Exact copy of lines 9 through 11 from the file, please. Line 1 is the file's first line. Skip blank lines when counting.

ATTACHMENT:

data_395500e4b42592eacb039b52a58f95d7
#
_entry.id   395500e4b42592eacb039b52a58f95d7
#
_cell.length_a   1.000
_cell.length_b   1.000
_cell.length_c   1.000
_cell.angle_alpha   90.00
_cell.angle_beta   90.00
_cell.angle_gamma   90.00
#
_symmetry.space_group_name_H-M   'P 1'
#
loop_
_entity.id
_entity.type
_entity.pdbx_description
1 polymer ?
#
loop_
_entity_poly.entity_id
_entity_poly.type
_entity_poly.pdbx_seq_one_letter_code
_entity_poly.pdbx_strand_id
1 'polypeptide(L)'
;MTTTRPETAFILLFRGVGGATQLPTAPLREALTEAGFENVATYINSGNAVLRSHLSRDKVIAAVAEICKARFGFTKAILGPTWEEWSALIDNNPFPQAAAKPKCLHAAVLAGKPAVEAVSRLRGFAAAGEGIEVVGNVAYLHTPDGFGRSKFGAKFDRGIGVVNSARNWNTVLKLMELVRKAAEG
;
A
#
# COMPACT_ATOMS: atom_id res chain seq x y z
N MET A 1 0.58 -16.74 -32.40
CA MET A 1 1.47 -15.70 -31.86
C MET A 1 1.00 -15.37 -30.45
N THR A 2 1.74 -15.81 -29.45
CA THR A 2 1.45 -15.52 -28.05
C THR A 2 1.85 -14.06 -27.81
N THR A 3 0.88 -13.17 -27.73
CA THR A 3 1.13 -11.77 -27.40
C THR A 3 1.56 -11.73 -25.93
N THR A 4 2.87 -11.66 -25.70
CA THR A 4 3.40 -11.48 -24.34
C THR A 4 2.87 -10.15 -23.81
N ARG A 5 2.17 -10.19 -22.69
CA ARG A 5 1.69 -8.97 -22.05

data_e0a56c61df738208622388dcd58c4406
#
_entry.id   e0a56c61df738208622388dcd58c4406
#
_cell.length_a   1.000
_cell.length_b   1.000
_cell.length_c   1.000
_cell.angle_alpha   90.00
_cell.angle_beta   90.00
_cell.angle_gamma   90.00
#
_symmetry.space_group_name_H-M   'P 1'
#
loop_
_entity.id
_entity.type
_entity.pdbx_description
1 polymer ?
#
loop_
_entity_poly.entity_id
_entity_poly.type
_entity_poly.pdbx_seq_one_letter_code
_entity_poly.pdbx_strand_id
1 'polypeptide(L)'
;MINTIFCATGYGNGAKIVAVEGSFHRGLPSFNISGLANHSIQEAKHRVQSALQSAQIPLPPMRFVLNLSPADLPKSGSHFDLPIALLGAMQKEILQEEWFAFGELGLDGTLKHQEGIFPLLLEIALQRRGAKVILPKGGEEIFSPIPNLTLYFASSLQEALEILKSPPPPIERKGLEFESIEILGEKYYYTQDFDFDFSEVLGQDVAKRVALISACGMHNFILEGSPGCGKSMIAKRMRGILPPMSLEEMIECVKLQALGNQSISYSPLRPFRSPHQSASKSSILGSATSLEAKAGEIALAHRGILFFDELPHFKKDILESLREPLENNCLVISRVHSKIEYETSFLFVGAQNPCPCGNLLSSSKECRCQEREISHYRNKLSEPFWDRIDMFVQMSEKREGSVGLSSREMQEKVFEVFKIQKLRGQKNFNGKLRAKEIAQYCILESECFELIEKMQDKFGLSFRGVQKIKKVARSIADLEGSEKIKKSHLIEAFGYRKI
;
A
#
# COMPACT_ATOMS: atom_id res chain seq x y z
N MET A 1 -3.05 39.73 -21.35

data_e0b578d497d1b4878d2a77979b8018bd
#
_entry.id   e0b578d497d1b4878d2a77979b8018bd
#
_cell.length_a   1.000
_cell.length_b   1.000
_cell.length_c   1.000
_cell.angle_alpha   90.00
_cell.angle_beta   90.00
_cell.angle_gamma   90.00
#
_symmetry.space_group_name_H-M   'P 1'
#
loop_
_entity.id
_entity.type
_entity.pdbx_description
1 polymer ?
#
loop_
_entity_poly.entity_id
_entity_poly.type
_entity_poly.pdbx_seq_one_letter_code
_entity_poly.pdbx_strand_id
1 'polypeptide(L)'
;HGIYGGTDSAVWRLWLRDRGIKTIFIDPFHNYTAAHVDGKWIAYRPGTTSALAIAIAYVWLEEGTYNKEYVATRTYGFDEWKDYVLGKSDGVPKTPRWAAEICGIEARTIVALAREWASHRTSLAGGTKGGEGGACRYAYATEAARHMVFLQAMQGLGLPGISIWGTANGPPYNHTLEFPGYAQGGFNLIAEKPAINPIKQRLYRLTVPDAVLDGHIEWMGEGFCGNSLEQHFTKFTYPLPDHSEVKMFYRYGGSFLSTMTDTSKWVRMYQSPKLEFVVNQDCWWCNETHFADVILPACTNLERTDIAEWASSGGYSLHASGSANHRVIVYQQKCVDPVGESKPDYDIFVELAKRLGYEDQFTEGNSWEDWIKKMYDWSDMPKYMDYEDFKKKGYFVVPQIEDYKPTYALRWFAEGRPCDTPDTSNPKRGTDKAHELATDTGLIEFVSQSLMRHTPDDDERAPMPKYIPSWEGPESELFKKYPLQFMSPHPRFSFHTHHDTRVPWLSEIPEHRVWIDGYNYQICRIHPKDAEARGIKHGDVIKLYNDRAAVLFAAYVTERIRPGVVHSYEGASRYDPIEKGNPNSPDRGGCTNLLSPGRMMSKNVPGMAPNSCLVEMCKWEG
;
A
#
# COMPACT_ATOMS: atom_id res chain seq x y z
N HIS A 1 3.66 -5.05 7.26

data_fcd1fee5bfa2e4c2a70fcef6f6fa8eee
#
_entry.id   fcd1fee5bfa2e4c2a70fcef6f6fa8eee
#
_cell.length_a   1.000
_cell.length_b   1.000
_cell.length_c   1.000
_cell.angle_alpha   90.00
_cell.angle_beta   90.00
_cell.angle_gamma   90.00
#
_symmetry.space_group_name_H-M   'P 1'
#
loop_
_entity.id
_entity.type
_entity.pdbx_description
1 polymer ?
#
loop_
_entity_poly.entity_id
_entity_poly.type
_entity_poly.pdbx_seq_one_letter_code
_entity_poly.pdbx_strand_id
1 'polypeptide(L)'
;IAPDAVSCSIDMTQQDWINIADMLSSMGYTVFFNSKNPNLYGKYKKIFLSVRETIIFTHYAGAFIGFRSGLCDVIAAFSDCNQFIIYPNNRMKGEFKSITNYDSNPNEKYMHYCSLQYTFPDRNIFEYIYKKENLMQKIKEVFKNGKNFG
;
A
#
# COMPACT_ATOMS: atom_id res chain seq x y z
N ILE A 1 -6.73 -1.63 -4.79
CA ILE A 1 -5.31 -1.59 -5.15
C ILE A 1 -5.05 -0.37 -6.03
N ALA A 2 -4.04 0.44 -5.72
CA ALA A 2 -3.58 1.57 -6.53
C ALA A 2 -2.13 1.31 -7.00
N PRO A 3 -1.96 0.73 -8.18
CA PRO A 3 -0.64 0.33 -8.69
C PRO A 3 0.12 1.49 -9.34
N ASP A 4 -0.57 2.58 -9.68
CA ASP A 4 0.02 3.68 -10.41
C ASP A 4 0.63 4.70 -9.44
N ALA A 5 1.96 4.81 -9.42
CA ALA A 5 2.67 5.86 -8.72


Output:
_cell.angle_beta   90.00
_cell.angle_gamma   90.00
#